While I was over in Europe, went out at the edge of darkness to do some shooting, and I learned something. (This is just me catching up, really. I’m sure lots of folks already use this technique.)
When confronted with dicey shutter speeds without a tripod handy, my traditional approach is to hold steady, obviously, and also find something to brace on. (My tripod was where it usually is, back at the hotel room.) For the above I rested my elbows on a railing. Then I went to continuous high on the drive, settled in, and started bursting the camera. Hits and misses, as always, but sheer volume dictated I would have a reasonable number of sharp images.
My wife Annie, who’s got a terrific eye, was right next to me, shooting quite a bit slower. She counseled me that I should go to a feature called mirror lock up, available on lots of camera models. (In Nikons it’s up on the ring where you dial in your shooting mode, labeled Mup.) In this mode, the mirror swings up and out of the way, and the shutter opening is not immediate, as in normal operation. There is a lag between the mirror bouncing upwards (which can be the cause of vibration within the camera, and loss of sharpness as a result) and the actual picture being taken.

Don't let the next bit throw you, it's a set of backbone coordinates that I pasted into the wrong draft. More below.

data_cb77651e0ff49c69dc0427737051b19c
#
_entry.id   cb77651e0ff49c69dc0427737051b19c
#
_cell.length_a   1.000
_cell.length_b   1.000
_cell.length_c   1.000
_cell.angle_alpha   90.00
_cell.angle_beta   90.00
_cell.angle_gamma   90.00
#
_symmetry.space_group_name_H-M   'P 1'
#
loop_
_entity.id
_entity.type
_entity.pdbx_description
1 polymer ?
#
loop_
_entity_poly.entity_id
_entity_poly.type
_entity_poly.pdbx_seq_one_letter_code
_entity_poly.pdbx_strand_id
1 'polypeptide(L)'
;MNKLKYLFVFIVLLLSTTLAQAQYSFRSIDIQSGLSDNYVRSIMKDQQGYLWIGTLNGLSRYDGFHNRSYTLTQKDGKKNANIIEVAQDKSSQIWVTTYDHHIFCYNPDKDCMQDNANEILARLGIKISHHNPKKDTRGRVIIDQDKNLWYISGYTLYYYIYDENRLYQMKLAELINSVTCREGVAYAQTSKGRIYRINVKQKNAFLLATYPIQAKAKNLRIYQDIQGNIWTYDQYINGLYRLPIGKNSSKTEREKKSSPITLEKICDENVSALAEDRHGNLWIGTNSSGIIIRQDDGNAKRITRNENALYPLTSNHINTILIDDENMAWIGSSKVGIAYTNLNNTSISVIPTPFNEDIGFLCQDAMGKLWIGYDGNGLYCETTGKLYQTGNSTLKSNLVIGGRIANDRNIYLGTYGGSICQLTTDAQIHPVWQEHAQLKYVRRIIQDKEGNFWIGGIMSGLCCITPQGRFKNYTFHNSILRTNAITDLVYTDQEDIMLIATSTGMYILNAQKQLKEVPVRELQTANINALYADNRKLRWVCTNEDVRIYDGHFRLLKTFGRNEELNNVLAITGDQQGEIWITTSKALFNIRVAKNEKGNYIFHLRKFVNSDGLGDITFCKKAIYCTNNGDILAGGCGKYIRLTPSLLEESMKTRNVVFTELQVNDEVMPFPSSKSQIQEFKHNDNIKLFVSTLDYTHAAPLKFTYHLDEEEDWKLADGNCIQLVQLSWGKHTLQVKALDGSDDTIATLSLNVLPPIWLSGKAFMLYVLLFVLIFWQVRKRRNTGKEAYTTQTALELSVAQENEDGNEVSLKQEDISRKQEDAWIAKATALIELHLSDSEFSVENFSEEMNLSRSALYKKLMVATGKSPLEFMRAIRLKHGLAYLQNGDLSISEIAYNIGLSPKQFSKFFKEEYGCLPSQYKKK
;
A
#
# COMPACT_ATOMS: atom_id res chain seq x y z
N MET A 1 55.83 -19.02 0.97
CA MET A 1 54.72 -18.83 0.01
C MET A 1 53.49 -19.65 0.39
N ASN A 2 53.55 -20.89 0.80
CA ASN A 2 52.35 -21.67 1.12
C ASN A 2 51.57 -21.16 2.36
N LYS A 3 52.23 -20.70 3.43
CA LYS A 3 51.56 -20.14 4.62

Now, this was news to me, as I’m sure it is not to most folks. But, seeing as we’re heading into 2012 and I’m still working on my first rough draft of the nineties, it comes as no surprise.
It’s one of those bells and whistles features I generally overlook, mostly because I still use the cameras, as fancy as they are, about the way a blacksmith uses a hammer and an anvil. But, it was cool. I started shooting in that mode, while Annie started humming the theme from Space Odyssey. (Joe make discovery!)
Looking at our respective takes later, her results were consistently sharper than mine. So it was a good outing, and I learned something. A walk with Annie, camera in hand, beautiful sunset, and I learned something? Christmas came early.